NSAs deserve more money

Consider:

-We work in an industry that throws around hundreds of thousands of dollars every minute
-We are educated and licensed
-We are trained
-We work on a time-crunch under high-stress
-Our work can either successfully close or negate weeks of preparing a loan
-We are the only piece of this process that needs to go in the field and work face to face
-We have a multitude of expenses
-Prices are increasing across the world for a variety of goods and services (yet going down for NSAs)
-Add Covid 19 into the mix and we are putting our health on the line

For a little context, I only accept offers that are at least $100. The most I have ever seen offered is $175. Even that is too low once everything is considered. The money is THERE. It’s not going to be affecting anybody’s bottom line if NSAs get an extra hundred (or couple hundred!) per assignment! It’s not. Signing services can still take their portion and be happy. And if somebody is going to be unhappy about it then I’m sure there’s someone else in the process that the costs could be pushed off onto without upsetting anything in the long run.

Why cant it be possible to increase rates for NSAs?

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I know this logic is skewed, but it’s always cracked me up that our fee is ‘returned & then some’ by just the interest charged on the very first mortgage payment…and there are 359 more to go.

But, the reality is: There’s just too many of us and the law of supply & demand is at work.

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Karl Marx falsely suggested that labor creates value. I can spend 3 years creating a sculpture that I personally value at $35,000. Does that mean I can sell it for $35,000? No. Why? The potential buyer might think your statue is ugly. So although you worked hard that doesn’t mean you created value, or enough value. Unless you create something for personal satisfaction then you have to create value for other people.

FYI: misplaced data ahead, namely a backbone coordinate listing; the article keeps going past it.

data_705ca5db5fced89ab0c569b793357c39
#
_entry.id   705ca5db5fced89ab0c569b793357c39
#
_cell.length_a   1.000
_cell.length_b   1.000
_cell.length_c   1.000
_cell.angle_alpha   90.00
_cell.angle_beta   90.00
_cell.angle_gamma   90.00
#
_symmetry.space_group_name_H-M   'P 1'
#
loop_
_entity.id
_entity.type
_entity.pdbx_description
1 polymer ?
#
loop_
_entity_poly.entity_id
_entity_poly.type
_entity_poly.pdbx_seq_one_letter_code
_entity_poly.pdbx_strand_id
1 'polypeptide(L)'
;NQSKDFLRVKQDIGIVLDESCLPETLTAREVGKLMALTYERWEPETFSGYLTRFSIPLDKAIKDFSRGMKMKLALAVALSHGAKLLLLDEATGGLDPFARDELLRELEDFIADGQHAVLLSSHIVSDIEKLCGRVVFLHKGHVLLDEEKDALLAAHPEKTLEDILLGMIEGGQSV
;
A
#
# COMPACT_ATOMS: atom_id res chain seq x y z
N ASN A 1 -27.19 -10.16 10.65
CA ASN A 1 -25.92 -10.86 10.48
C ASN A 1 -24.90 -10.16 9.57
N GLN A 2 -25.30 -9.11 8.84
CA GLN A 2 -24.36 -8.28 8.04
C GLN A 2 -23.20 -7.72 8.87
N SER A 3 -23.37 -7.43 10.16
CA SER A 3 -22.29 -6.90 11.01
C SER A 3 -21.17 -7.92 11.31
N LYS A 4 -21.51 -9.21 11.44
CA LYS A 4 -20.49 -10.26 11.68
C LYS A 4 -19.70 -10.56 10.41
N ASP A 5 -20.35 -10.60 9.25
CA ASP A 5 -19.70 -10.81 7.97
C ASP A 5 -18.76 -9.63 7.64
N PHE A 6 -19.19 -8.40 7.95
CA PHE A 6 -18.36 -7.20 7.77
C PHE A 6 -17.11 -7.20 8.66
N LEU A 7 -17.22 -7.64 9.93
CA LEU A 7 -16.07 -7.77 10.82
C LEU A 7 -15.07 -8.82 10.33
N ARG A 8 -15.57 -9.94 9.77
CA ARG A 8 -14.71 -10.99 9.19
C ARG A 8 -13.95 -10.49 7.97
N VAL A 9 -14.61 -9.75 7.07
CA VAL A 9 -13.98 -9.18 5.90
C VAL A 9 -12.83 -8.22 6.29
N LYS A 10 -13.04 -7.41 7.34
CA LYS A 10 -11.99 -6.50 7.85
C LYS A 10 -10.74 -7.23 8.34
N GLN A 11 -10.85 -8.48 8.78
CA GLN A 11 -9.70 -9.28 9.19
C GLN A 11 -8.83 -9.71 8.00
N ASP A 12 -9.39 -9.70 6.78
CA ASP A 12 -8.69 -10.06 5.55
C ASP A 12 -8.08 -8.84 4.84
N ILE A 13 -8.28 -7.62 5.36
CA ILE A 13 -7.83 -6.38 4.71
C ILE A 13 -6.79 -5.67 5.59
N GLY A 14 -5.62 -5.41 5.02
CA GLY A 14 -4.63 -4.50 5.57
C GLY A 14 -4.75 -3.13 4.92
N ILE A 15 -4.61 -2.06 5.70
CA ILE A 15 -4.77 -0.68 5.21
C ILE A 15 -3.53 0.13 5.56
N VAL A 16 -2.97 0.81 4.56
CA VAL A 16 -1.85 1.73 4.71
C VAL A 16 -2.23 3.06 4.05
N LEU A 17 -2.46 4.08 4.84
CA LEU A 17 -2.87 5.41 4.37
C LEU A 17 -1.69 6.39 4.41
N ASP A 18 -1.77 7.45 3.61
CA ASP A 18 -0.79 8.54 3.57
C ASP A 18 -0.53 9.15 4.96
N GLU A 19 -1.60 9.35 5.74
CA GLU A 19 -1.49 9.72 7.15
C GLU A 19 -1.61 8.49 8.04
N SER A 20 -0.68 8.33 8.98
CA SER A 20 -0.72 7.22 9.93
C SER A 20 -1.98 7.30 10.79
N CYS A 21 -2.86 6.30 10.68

Wouldn’t it be lovely if we all got $175 per signing? Actually it depends on the frequency of those jobs, doesn’t it? I’d rather make $90 per signing at a rate of 2 a day versus two $175 signings a week.

Market conditions change. In fact, they’re likely to change given the current state of our economy. The flexibility of being an NSA is appealing. So more people become notaries. With more notaries comes less individual bargaining power. With less bargaining power comes lowball offers. And as frustrating as it is, there will always be notaries who will work for less than the ideal $125.

Maybe these lowball notaries prefer quantity over quality of pay. Maybe they personally have lower standards of living. That’s on them. Your self valuation is on the opposite spectrum. Who is right? Neither. Because it’s subjective.